Confidence among major Japanese manufacturers has recovered further after plunging on pandemic woes to its worst level since the global financial crisis, a key survey showed today. 

The Bank of Japan's December Tankan business survey - a quarterly poll of about 10,000 companies - showed a reading of -10 among big manufacturers.

This comes as it recorded -27 in the previous survey and -34 in the June survey. 

The latest figure compared with a market consensus estimate of -15. 

The June figure was the lowest since June 2009 when worldwide financial shocks hammered the planet's third-largest economy. 

The short-term business sentiment survey reports the difference between the percentage of firms that are upbeat and those that see conditions as unfavourable. 

A negative reading means more companies are pessimistic than optimistic. It is considered to be the broadest indicator of how Japan Inc is faring. 

The latest reading comes after the government last week approved more than $700 billion in fresh stimulus to fund projects from anti-coronavirus measures to green tech, Japan's third such package this financial year. 

Japan officially exited recession last month after three quarters of contraction.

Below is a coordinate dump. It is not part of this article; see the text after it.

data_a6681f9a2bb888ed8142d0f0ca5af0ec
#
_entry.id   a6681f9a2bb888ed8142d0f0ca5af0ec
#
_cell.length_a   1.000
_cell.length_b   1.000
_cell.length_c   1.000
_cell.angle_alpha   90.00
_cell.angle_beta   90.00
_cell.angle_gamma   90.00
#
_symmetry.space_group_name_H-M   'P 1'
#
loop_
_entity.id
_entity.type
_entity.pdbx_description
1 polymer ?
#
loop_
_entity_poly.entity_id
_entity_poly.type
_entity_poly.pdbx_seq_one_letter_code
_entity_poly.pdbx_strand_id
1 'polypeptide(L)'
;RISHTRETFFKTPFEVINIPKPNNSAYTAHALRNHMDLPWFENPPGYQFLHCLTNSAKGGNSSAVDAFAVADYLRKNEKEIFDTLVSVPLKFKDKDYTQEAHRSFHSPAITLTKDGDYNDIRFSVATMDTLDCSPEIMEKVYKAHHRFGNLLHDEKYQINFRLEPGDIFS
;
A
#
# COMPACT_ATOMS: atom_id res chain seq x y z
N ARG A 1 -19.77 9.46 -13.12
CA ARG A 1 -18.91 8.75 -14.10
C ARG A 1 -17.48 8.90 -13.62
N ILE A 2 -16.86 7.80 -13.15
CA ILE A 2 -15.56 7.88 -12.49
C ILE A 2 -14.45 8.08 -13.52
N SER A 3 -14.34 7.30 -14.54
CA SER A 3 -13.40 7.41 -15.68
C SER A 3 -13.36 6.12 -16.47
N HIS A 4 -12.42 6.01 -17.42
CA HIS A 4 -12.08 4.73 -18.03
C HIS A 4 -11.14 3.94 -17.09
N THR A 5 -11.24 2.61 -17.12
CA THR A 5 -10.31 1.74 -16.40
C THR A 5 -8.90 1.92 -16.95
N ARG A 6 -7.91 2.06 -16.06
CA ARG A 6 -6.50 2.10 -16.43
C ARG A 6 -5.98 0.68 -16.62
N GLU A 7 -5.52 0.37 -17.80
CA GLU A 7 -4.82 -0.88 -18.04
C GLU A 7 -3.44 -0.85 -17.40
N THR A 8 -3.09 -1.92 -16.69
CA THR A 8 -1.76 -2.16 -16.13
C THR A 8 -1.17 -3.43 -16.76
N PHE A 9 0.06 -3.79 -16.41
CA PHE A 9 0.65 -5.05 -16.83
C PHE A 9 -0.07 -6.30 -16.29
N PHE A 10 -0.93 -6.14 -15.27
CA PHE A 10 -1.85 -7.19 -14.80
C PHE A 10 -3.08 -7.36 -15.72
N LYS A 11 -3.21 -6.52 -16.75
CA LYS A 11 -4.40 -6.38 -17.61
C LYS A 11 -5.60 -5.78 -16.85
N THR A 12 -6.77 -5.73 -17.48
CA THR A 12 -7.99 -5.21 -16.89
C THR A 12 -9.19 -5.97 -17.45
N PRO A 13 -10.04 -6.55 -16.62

But the world's third-largest economy now faces a spike in Covid-19 infections, with record numbers of new cases reported in recent weeks. 

The latest survey also comes ahead of the Bank of Japan's two-day monetary policy meeting from Thursday, which is widely expected to keep the current monetary easing tools but also likely to extend its special measures in response to Covid-19. 

Today's survey also showed that confidence among big non-manufacturers improved to -5 - compared to a -market consensus of -6 - after logging -12 in September. 

The latest figures show a steady recovery from the low of -17 in June, but are still well below the March figure of +8. 

Japan was struggling with the effects of natural disasters and a hike in consumption tax even before the pandemic crippled the global economy. 

Once it hit, there were no mandatory lockdowns in the country, with the government instead asking people to stay at home - a request that was largely heeded. 

But that, coupled with a closing of the country's borders, battered tourism and consumer spending, with the hospitality industry hit particularly hard.